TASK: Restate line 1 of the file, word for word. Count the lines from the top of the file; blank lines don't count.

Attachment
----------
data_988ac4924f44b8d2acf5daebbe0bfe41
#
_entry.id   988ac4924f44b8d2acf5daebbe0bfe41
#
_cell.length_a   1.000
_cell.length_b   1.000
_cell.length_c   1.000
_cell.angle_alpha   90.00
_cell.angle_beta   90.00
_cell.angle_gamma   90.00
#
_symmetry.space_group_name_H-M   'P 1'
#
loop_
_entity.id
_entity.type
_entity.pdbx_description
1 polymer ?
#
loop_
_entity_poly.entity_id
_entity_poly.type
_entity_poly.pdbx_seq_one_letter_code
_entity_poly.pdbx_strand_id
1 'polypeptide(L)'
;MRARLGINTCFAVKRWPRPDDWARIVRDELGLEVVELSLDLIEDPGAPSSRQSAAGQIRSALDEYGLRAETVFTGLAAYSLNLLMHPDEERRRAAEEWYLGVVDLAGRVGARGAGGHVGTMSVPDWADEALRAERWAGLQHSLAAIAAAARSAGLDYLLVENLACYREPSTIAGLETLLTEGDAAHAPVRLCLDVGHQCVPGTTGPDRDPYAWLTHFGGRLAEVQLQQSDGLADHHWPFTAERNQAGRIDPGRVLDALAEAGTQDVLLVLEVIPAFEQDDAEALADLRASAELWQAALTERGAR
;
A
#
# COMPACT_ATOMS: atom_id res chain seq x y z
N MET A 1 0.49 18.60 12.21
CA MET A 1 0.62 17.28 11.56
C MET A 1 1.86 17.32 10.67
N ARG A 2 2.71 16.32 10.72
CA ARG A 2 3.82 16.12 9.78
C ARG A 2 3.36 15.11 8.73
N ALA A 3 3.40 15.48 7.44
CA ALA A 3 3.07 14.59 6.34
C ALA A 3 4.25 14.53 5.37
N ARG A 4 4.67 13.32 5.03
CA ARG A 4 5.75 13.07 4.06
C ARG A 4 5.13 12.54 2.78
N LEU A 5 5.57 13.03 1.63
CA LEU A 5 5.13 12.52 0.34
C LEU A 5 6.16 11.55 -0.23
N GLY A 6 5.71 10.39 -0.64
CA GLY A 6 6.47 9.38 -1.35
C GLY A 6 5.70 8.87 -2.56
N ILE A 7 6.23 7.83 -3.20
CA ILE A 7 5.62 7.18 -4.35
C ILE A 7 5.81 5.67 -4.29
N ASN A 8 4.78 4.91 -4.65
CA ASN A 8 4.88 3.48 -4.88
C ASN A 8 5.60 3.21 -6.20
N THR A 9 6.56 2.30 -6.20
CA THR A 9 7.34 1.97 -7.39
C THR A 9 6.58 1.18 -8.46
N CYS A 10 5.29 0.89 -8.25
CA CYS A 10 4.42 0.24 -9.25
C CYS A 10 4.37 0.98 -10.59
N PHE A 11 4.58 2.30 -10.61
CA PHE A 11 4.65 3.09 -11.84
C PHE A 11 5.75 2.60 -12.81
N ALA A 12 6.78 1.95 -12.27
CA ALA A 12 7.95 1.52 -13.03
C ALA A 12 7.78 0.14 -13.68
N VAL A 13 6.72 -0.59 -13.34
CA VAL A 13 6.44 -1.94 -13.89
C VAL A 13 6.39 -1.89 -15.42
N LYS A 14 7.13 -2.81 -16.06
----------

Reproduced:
data_988ac4924f44b8d2acf5daebbe0bfe41